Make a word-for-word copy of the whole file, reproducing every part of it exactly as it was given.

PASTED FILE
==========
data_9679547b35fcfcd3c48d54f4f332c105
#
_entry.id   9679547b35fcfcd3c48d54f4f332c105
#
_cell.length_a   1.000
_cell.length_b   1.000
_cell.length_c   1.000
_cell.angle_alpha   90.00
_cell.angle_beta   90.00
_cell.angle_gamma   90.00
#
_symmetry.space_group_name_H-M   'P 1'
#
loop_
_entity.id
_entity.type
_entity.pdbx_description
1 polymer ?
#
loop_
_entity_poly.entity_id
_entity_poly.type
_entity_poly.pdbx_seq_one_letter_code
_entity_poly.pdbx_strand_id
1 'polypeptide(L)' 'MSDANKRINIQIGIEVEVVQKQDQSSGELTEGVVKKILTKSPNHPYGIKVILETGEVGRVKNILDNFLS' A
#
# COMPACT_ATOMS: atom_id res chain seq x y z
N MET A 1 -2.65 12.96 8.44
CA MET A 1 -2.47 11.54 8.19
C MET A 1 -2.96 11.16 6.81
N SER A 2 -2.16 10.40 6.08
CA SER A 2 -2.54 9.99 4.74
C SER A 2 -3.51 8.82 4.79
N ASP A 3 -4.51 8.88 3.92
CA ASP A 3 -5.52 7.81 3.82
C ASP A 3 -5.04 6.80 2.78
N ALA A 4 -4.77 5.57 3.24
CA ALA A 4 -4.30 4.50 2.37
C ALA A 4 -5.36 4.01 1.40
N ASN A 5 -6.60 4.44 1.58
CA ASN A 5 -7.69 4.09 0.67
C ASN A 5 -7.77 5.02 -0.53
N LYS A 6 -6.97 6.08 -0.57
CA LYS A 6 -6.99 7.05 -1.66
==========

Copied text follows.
data_9679547b35fcfcd3c48d54f4f332c105
#
_entry.id   9679547b35fcfcd3c48d54f4f332c105
#
_cell.length_a   1.000
_cell.length_b   1.000
_cell.length_c   1.000
_cell.angle_alpha   90.00
_cell.angle_beta   90.00
_cell.angle_gamma   90.00
#
_symmetry.space_group_name_H-M   'P 1'
#
loop_
_entity.id
_entity.type
_entity.pdbx_description
1 polymer ?
#
loop_
_entity_poly.entity_id
_entity_poly.type
_entity_poly.pdbx_seq_one_letter_code
_entity_poly.pdbx_strand_id
1 'polypeptide(L)' 'MSDANKRINIQIGIEVEVVQKQDQSSGELTEGVVKKILTKSPNHPYGIKVILETGEVGRVKNILDNFLS' A
#
# COMPACT_ATOMS: atom_id res chain seq x y z
N MET A 1 -2.65 12.96 8.44
CA MET A 1 -2.47 11.54 8.19
C MET A 1 -2.96 11.16 6.81
N SER A 2 -2.16 10.40 6.08
CA SER A 2 -2.54 9.99 4.74
C SER A 2 -3.51 8.82 4.79
N ASP A 3 -4.51 8.88 3.92
CA ASP A 3 -5.52 7.81 3.82
C ASP A 3 -5.04 6.80 2.78
N ALA A 4 -4.77 5.57 3.24
CA ALA A 4 -4.30 4.50 2.37
C ALA A 4 -5.36 4.01 1.40
N ASN A 5 -6.60 4.44 1.58
CA ASN A 5 -7.69 4.09 0.67
C ASN A 5 -7.77 5.02 -0.53
N LYS A 6 -6.97 6.08 -0.57
CA LYS A 6 -6.99 7.05 -1.66